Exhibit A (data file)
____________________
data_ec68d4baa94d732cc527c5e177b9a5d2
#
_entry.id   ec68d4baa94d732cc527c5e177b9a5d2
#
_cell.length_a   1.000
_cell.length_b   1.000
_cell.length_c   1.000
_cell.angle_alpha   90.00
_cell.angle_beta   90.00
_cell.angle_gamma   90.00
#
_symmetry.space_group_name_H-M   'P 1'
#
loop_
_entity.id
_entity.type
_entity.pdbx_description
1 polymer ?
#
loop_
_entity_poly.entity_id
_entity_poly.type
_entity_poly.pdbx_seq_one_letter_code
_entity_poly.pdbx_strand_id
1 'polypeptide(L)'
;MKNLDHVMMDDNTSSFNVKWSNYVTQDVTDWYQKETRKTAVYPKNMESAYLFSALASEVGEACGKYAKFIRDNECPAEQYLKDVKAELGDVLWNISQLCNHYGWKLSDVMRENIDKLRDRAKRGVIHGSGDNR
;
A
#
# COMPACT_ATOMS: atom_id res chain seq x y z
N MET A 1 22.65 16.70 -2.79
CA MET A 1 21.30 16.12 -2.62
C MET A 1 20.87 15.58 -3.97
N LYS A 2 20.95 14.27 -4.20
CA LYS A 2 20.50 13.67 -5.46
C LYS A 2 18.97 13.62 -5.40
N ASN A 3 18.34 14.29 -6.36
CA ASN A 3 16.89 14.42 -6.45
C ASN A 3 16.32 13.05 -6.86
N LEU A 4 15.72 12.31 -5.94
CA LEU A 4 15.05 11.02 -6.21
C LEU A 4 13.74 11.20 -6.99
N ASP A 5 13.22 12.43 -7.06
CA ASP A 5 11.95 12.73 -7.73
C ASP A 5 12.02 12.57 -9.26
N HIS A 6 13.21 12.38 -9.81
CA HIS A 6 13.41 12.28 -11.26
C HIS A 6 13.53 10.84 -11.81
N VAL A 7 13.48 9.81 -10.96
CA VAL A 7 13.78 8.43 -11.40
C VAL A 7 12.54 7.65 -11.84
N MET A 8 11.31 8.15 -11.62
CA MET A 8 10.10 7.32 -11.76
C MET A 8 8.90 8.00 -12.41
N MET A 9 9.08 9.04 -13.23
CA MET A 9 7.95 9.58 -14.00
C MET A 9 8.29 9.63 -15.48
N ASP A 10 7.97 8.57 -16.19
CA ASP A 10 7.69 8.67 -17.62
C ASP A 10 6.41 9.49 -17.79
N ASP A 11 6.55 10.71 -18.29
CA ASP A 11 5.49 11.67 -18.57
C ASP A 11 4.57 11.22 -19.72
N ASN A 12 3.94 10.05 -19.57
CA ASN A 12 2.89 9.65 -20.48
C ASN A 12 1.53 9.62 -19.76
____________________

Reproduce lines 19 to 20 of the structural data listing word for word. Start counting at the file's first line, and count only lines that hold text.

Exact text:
#
loop_